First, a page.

How Does a Slow Cooker Work?


How Does a Slow Cooker Work?

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How Does a Slow Cooker Work

Many people love slow cookers and the convenience they get from using one. They love having the luxury of preparing the ingredients for their meals ahead of time, throwing them in the slow cooker in the morning and returning home to a hot meal that is ready for eating. But did you ever wonder how your food comes out so evenly and perfectly cooked?

There are three parts to a slow cooker: the base, the vessel and the lid. The base has handles, feet, and a knob. It also has a thin metal insert attached to the inside of the base. The area between the liner and the base holds heat bands that help move heat through the slow cooker. They are able to distribute the heat evenly throughout the pot. The heat rises across the bottom and up the sides. A small gap exists between the liner and outer wrap of the base. This allows for airflow, which aids your slow cooker in not overheating. The feet on the base help prevent your slow cooker from overheating.

The vessel in your slow cooker, in many cases made from heavy Stoneware, is the area you put your ingredients into. The heavier material helps the vessel to keep the heat flowing steadier. The lid is also a very important element and a must-have for the cooking process. The lid, in some cases, clipped on, makes sure the dish is cooking at the same constant temperature. Some slow cookers have steam vent holes in their lids to allow a certain amount of steam to escape.

Understanding Your Slow Cooker

The different parts of your slow cooker pot aid in how your food gets cooked. Learn more about those parts and the job they do to contribute to your final product. 

  1. A slow cooker works similar to a Dutch oven.

  2. A slow cooker will cook your food evenly due to the placement of heating rods across the base.

  3. You can choose to cook your food on one of two settings: low or high. If you cook it on high it will cook for an extended period of time, but it might be something that cooks faster. If you cook it on low it will certainly cook for more hours than if you put it on high, affecting the texture and tenderness of the dish. You base your decision on low or high using the type of food involved and your taste and texture goal for the dish.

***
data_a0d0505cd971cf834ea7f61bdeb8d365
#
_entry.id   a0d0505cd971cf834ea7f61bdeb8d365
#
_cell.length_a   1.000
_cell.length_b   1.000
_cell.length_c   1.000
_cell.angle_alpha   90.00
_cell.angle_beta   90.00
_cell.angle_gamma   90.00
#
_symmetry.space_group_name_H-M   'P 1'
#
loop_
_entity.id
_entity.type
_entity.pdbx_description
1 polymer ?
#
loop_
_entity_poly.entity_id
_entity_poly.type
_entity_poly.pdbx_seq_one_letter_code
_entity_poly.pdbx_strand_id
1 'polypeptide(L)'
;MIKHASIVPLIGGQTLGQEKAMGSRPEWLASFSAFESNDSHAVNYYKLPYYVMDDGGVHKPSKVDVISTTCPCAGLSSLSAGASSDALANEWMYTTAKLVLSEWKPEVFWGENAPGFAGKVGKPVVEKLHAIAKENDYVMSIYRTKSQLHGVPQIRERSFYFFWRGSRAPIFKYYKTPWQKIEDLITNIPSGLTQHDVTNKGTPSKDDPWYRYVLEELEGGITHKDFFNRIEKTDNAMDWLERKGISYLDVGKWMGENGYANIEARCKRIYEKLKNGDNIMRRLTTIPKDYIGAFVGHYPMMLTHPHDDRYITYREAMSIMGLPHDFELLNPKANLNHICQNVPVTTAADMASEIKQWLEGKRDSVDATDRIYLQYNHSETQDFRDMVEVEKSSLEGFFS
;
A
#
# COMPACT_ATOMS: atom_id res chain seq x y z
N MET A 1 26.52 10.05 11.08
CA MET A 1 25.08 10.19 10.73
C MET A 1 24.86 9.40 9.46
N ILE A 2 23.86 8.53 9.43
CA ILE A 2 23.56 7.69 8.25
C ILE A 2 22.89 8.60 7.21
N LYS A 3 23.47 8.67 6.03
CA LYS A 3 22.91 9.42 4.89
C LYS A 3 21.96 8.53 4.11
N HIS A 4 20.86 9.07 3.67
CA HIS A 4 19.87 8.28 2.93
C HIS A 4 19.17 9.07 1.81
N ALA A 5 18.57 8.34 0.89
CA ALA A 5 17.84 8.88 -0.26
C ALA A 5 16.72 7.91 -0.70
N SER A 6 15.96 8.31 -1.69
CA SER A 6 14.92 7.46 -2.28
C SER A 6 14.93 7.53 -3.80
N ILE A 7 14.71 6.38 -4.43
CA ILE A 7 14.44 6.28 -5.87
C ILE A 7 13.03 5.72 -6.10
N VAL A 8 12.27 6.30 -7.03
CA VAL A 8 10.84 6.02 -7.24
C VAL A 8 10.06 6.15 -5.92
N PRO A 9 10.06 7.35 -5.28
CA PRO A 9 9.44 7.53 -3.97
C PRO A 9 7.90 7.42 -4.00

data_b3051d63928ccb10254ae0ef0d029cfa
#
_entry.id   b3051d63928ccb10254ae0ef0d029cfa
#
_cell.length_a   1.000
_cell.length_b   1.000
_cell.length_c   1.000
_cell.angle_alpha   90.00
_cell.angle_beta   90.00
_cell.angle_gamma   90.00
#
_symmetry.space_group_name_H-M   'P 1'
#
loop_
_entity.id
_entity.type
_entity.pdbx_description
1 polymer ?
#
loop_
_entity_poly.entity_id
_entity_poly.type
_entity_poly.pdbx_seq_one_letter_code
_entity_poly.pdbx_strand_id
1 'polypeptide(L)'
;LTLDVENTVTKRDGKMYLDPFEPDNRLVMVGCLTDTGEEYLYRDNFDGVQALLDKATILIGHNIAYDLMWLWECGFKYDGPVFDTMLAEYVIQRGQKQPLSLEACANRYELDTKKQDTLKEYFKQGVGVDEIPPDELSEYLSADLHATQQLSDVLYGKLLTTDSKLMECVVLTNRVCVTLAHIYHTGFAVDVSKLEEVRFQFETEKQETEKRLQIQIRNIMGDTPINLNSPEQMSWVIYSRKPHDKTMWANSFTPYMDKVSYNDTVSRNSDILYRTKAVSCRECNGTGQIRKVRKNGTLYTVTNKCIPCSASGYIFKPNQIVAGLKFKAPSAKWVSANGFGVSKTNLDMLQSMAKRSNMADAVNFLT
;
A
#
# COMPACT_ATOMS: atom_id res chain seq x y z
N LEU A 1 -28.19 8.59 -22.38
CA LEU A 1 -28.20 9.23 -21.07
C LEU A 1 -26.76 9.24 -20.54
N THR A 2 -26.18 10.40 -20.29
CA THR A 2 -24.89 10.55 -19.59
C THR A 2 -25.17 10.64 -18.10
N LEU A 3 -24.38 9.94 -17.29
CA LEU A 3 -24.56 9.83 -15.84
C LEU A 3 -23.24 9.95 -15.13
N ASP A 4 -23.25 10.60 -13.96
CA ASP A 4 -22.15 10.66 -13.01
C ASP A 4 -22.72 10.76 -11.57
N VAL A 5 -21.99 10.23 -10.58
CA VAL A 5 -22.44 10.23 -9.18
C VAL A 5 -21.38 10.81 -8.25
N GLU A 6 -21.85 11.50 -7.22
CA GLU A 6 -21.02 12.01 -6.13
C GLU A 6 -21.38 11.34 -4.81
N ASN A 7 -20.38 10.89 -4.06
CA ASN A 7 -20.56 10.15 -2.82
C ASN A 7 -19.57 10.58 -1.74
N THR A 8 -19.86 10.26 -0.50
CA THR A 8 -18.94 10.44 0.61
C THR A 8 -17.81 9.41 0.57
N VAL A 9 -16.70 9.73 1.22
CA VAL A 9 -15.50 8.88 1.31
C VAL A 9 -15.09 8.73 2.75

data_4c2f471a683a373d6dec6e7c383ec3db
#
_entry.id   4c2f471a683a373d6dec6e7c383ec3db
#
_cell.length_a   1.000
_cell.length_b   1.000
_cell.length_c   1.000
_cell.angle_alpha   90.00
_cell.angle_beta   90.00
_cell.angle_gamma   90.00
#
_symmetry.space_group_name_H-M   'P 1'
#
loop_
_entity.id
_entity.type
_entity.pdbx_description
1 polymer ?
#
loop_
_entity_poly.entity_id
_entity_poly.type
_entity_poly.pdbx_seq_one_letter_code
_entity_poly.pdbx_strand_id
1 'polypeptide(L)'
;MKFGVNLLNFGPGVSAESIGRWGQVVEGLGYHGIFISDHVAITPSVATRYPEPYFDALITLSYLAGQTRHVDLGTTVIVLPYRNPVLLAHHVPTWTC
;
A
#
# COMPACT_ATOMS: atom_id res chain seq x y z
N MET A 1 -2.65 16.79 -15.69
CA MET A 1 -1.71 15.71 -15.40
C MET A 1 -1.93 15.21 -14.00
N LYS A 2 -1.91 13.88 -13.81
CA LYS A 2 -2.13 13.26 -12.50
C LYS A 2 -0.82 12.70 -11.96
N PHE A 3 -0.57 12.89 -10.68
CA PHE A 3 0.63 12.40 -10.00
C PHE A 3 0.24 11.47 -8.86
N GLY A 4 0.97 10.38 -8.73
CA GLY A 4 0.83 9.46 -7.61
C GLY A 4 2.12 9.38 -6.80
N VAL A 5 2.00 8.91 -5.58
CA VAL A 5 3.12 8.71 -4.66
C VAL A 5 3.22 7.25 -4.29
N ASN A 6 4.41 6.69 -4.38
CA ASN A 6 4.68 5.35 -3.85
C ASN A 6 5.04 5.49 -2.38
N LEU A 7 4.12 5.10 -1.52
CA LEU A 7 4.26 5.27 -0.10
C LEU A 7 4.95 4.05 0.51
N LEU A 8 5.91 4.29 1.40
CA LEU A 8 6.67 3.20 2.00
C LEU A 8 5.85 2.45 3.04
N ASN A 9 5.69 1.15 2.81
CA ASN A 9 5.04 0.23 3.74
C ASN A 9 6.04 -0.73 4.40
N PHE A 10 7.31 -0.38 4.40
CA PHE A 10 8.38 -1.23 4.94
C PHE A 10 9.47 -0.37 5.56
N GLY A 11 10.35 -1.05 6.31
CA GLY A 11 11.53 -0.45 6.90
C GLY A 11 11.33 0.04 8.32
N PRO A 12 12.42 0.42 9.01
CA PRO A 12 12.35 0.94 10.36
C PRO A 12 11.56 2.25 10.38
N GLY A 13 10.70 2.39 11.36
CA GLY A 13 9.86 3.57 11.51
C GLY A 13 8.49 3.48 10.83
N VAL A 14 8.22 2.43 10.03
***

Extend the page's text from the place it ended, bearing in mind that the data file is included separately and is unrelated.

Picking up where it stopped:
4. Slow cookers, which tend to use lower cooking settings, often retain moisture during the cooking process. You should not use a slow cooker to dry out ingredients or to fry ingredients. It is not meant for these types of duties.

  5. Your slow cooker is energy efficient. Because of its low settings, it uses less energy than if you used your oven.

  6. Your slow cooker works similarly to your stovetop. Due to the functionality of the slow cooker, it is impossible to give a heat temperature for cooking of the dish. Cooking properly is based more on the time of cooking for the slow cooker.

How to Cook Different Types of Food

Different types of food require different cooking times. Here are some guidelines on how to cook a variety of food in your slow cooker.

  1. Ground beef should be browned and drained before added to your slow cooker.

  2. Seafood, including shrimp, scallops and fish, should not be added to your slow cooker until the cooking time of a dish gets down to about 15 to 30 minutes remaining.

  3. Dairy products, as a rule, should always be added toward the end of your slated cooking time.

  4. Foods that you may consider tender, such as pasta, squash, peas and asparagus, should always be added in the last hour of cooking. If you put them in sooner they may come out too soggy.

  5. Fresh vegetables tend to have the best cooking experience in your slow cooker. They simmer nicely for long periods of time without getting overcooked. It is suggested to chop them up in similarly sized pieces.

  6. The longer you leave chunks of beef in your slow cooker, the more tender they become, especially soaking in the juices from the recipe.

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I never really thought about the slow cooker being similar to a dutch oven, but now that I read it, it makes total sense. My favourite part of the article was when they listed the appropriate times to add different types of ingredients. I never considered the difference of adding in hard or soft ingredients. I also never really thought about the difference between using fresh or frozen vegetables. These are some great tips.


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